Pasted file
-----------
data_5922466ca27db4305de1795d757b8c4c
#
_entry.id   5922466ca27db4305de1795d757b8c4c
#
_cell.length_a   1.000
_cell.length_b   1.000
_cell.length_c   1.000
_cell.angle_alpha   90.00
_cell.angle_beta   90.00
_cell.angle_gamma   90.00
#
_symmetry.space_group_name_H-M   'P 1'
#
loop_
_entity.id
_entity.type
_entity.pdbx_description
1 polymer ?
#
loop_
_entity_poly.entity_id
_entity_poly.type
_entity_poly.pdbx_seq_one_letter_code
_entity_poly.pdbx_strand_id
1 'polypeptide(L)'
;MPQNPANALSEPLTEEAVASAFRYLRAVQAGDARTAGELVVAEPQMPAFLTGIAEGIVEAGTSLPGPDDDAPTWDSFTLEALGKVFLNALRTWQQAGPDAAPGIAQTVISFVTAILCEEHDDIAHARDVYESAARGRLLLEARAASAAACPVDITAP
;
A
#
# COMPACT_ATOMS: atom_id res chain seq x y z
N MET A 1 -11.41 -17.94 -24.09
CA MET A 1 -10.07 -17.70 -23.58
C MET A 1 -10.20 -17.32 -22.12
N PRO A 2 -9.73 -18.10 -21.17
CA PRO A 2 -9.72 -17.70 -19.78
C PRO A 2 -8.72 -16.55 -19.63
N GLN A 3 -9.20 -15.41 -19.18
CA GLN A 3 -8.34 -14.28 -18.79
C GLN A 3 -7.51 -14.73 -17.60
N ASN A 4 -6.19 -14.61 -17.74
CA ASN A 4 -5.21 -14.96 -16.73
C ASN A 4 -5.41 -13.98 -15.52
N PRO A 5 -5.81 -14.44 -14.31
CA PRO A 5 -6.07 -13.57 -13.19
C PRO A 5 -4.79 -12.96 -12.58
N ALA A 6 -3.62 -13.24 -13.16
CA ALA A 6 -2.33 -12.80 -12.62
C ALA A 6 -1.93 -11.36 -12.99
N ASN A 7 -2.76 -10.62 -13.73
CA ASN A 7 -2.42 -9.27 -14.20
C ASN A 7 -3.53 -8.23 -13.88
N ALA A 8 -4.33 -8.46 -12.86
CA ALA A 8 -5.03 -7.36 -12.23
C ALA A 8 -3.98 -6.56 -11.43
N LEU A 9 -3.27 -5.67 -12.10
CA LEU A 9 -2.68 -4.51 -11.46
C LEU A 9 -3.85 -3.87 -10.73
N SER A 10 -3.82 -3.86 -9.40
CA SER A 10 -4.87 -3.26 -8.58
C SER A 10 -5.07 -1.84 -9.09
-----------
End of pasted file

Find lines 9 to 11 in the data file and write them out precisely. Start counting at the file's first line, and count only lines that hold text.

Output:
_cell.angle_beta   90.00
_cell.angle_gamma   90.00
#